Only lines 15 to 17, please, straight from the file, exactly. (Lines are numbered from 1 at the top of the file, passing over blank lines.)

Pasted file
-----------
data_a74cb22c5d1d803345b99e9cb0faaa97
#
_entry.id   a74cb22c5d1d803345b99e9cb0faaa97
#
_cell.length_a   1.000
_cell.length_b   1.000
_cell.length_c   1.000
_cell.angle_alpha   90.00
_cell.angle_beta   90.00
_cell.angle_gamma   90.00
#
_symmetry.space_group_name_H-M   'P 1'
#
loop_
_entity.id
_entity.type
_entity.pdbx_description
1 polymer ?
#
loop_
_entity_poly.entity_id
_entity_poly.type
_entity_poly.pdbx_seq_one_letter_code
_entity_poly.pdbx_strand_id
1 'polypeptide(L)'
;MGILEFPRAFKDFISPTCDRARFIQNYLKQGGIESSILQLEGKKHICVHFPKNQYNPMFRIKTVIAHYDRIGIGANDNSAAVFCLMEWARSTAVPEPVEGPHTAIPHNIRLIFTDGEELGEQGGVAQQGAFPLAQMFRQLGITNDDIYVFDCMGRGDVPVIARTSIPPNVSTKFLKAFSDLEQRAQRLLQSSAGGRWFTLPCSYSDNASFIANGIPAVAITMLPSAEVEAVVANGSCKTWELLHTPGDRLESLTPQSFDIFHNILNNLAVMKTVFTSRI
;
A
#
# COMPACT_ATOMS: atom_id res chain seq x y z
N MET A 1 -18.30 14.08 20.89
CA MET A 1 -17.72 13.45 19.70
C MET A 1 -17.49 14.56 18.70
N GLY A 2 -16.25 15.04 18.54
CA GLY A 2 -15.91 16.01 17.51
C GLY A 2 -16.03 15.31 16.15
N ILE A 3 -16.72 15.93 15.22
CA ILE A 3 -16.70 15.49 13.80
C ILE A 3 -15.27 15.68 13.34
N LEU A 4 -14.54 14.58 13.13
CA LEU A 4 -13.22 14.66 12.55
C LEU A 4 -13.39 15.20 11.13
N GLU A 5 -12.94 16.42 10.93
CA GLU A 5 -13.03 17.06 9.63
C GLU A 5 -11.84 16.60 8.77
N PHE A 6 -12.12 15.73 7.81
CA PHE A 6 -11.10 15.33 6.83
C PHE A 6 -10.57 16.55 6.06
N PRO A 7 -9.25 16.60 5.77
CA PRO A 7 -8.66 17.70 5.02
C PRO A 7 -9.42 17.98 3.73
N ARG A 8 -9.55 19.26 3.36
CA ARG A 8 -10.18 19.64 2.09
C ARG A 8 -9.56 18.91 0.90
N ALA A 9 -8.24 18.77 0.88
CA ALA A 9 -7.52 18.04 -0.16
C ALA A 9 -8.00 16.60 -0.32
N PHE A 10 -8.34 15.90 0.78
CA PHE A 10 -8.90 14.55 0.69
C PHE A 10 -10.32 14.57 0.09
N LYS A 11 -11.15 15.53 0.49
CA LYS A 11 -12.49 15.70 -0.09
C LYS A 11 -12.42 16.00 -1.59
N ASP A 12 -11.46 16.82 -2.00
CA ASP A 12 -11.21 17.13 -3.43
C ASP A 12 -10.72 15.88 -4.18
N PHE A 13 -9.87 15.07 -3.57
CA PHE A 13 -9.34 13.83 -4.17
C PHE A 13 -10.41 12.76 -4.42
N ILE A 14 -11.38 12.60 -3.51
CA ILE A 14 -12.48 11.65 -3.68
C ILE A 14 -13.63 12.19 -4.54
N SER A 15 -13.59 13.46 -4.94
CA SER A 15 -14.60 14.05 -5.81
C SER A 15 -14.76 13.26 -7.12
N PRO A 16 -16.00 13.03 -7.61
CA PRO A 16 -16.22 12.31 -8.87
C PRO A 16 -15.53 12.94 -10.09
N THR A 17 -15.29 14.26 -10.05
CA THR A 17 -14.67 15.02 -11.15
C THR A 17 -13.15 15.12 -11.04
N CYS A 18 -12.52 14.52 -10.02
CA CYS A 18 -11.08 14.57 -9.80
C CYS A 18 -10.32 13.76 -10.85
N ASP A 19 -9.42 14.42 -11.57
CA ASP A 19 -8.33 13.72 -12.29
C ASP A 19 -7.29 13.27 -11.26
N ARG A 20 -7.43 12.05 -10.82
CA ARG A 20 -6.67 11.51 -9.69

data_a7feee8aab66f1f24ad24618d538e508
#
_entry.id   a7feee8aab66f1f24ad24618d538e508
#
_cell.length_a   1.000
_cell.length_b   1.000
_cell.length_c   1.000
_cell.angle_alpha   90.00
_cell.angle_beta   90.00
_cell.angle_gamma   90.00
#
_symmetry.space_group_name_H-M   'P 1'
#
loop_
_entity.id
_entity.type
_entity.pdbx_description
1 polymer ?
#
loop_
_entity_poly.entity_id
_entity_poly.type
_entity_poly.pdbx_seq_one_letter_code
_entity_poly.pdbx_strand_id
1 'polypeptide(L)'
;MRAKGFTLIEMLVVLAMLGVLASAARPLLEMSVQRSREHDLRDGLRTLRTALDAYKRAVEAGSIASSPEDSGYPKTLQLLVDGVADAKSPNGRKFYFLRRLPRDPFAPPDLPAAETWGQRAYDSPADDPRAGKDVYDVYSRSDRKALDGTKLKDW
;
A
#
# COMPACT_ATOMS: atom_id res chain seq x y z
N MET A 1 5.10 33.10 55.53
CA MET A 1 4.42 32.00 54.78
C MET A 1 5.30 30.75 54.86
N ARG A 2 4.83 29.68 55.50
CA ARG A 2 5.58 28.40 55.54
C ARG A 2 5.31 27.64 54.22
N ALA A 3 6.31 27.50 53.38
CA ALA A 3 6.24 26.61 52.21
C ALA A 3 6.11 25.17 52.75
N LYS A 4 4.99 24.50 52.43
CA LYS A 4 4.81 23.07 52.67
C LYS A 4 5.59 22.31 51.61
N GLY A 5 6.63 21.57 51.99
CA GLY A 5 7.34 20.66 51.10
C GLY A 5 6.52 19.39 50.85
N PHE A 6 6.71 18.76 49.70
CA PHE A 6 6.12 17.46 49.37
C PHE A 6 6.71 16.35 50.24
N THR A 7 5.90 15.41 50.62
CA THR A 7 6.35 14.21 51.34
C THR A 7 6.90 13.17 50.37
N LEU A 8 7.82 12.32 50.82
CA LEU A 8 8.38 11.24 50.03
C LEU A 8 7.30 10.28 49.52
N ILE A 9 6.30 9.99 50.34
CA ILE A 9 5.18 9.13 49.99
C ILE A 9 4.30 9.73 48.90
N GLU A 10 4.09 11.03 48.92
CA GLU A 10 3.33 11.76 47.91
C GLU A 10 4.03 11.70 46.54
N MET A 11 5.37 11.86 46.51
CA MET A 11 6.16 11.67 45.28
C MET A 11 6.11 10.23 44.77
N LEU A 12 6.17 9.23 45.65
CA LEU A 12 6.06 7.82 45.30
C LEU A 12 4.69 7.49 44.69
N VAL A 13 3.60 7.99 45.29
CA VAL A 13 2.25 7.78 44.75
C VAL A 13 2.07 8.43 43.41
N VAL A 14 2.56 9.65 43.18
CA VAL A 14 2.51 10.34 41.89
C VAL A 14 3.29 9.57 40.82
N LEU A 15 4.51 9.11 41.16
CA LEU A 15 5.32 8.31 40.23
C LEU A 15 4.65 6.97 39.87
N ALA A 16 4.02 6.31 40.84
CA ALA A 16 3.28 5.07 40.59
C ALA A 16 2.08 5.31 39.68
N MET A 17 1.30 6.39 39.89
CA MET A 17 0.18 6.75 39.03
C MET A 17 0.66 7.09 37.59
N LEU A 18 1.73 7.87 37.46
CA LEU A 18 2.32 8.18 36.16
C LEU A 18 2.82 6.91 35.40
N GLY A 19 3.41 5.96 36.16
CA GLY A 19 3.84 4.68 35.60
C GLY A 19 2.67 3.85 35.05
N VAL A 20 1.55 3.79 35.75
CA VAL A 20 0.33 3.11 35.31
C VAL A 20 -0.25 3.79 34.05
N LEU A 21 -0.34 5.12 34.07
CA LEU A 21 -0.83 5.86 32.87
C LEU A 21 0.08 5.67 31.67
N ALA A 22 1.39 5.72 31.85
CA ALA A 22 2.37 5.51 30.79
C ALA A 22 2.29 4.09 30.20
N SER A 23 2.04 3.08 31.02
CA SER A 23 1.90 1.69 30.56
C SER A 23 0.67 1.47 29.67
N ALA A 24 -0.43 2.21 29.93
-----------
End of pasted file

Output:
_entity.id
_entity.type
_entity.pdbx_description